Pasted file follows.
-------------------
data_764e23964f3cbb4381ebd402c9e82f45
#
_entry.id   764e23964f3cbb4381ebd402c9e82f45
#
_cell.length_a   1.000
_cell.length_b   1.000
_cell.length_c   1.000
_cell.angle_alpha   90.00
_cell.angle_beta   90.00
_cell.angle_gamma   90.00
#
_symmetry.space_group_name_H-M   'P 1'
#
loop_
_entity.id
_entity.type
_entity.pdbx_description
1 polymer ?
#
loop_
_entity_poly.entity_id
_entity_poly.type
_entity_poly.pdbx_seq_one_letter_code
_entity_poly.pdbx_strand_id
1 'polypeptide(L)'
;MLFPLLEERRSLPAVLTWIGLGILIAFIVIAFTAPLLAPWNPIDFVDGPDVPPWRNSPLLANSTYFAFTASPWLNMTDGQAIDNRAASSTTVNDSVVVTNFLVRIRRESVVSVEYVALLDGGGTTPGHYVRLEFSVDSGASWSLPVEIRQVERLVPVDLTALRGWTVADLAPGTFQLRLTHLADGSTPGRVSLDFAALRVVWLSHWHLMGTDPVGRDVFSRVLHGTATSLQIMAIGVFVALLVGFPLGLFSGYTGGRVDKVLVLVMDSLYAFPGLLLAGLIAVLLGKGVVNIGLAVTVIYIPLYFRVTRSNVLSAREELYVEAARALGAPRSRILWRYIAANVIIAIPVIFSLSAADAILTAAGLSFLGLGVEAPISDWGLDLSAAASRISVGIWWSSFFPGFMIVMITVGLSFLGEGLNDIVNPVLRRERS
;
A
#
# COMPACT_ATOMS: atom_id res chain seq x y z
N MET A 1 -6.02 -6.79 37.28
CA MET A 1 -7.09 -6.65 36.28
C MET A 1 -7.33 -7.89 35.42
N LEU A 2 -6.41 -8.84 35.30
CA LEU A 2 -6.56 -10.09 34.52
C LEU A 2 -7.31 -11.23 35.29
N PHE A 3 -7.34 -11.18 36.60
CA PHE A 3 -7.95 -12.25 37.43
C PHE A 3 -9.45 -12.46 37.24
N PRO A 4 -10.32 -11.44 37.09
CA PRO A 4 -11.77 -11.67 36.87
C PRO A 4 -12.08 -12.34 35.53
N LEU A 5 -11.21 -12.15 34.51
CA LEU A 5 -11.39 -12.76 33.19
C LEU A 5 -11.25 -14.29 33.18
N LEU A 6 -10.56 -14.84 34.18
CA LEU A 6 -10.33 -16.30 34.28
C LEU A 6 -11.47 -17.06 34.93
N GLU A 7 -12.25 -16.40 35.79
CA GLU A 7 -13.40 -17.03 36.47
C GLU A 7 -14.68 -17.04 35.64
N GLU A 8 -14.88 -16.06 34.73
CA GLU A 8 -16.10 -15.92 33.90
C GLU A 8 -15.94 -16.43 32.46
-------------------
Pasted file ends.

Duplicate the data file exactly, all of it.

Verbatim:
data_764e23964f3cbb4381ebd402c9e82f45
#
_entry.id   764e23964f3cbb4381ebd402c9e82f45
#
_cell.length_a   1.000
_cell.length_b   1.000
_cell.length_c   1.000
_cell.angle_alpha   90.00
_cell.angle_beta   90.00
_cell.angle_gamma   90.00
#
_symmetry.space_group_name_H-M   'P 1'
#
loop_
_entity.id
_entity.type
_entity.pdbx_description
1 polymer ?
#
loop_
_entity_poly.entity_id
_entity_poly.type
_entity_poly.pdbx_seq_one_letter_code
_entity_poly.pdbx_strand_id
1 'polypeptide(L)'
;MLFPLLEERRSLPAVLTWIGLGILIAFIVIAFTAPLLAPWNPIDFVDGPDVPPWRNSPLLANSTYFAFTASPWLNMTDGQAIDNRAASSTTVNDSVVVTNFLVRIRRESVVSVEYVALLDGGGTTPGHYVRLEFSVDSGASWSLPVEIRQVERLVPVDLTALRGWTVADLAPGTFQLRLTHLADGSTPGRVSLDFAALRVVWLSHWHLMGTDPVGRDVFSRVLHGTATSLQIMAIGVFVALLVGFPLGLFSGYTGGRVDKVLVLVMDSLYAFPGLLLAGLIAVLLGKGVVNIGLAVTVIYIPLYFRVTRSNVLSAREELYVEAARALGAPRSRILWRYIAANVIIAIPVIFSLSAADAILTAAGLSFLGLGVEAPISDWGLDLSAAASRISVGIWWSSFFPGFMIVMITVGLSFLGEGLNDIVNPVLRRERS
;
A
#
# COMPACT_ATOMS: atom_id res chain seq x y z
N MET A 1 -6.02 -6.79 37.28
CA MET A 1 -7.09 -6.65 36.28
C MET A 1 -7.33 -7.89 35.42
N LEU A 2 -6.41 -8.84 35.30
CA LEU A 2 -6.56 -10.09 34.52
C LEU A 2 -7.31 -11.23 35.29
N PHE A 3 -7.34 -11.18 36.60
CA PHE A 3 -7.95 -12.25 37.43
C PHE A 3 -9.45 -12.46 37.24
N PRO A 4 -10.32 -11.44 37.09
CA PRO A 4 -11.77 -11.67 36.87
C PRO A 4 -12.08 -12.34 35.53
N LEU A 5 -11.21 -12.15 34.51
CA LEU A 5 -11.39 -12.76 33.19
C LEU A 5 -11.25 -14.29 33.18
N LEU A 6 -10.56 -14.84 34.18
CA LEU A 6 -10.33 -16.30 34.28
C LEU A 6 -11.47 -17.06 34.93
N GLU A 7 -12.25 -16.40 35.79
CA GLU A 7 -13.40 -17.03 36.47
C GLU A 7 -14.68 -17.04 35.64
N GLU A 8 -14.88 -16.06 34.73
CA GLU A 8 -16.10 -15.92 33.90
C GLU A 8 -15.94 -16.43 32.46